Growth response of stinging nettle (Urtica massaica ) to fertilizer and manure application on Embu County
Wafula, Judith N.
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The biodiversity of traditional African vegetables such as stinging nettle, now considered as weeds, has been greatly eroded by the preference for the temperate vegetables usually grown under intensive agricultural systems. Those vegetables as stinging nettles (Urtica massaica) that were readily available from surrounding forests have hardly been domesticated. In order to increase productivity and utilization of this African Leafy Vegetable, there is need to develop suitable agronomic practices suited for farmers in specific agro-ecological zones. An experimental study was carried out to investigate the effects of varying levels of di-ammonium phosphate (DAP) with farm yard manure (FYM) on vegetative growth of stinging nettle up to 50% flowering phase at the Agricultural Training Centre (ATC) located in Embu County within the Mount Kenya region. The objectives of the study were to: compare the growth rate and determine dry leaf biomass. The study also aimed at documenting the various uses of stinging nettle among the local communities around Mt. Kenya region. The experiment was set up in a Randomized Complete Block Design (RCBD) consisting of three replications. The treatments were three levels of FYM (0, 2.5. 5.0 tonnes ha-1) and three rates or DAP fertilizers (0 , 100, 200 kg ha-1.Qualitative and quantitative design was used for the survey targeting a population of 215 farmers. Data collection methods used during study included taking data on plant heights, phenology and vegetative samples on fortnight basis and use of a questionnaire to determine uses of the crop. Stem elongation greatest response is to manure treatment whilst slow elongation is where there is no manure. The wet and dry leaf biomass accumulation by the stinging nettle was improved by increasing amounts of treatment combinations of FYM and DAP fertilizer with rates M2 (5.0 tonnes ha-1) and F2 (200 kg ha-1) respectively (p<0.05). The stem elongation and DM obtained from plants grown with FYM were generally higher and greater than DAP fertilizer. The results indicated that stinging nettle started to flower at 84 days after seeding, apparently reaching 50% flowering at 94 days after planting. It is recommended that stinging nettle can be domesticated using suitable combinations of DAP and FYM at farm level due to its low demand for field care and abundant nutritive benefits without depending on the otherwise expensive growing techniques available for the exotic vegetables. Nitrogenous fertilizer may be used as a side dress to enhance vegetative growth since it is a significant component of nucleic acids such as DNA, the genetic material that allows cells to grow and reproduce.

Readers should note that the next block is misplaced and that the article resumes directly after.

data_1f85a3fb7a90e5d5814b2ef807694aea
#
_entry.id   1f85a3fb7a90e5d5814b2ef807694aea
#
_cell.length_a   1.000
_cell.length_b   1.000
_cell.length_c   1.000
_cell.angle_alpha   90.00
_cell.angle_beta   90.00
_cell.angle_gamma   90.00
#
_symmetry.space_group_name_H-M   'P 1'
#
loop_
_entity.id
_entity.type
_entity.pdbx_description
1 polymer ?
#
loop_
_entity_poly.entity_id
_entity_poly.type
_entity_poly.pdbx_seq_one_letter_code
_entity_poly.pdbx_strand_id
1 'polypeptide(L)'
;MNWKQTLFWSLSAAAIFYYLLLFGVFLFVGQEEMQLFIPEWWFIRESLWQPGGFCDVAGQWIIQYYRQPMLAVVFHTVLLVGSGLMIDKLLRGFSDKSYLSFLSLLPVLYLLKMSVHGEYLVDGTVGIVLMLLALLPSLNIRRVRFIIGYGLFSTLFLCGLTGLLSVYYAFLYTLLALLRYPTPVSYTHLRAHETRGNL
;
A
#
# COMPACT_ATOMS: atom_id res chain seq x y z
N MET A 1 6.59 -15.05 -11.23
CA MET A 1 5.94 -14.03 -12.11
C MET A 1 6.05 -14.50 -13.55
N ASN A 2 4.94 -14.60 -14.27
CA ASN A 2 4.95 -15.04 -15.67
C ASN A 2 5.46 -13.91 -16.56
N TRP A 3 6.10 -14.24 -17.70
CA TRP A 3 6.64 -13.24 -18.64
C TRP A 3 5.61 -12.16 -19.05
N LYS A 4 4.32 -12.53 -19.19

S633.5 .W3 2011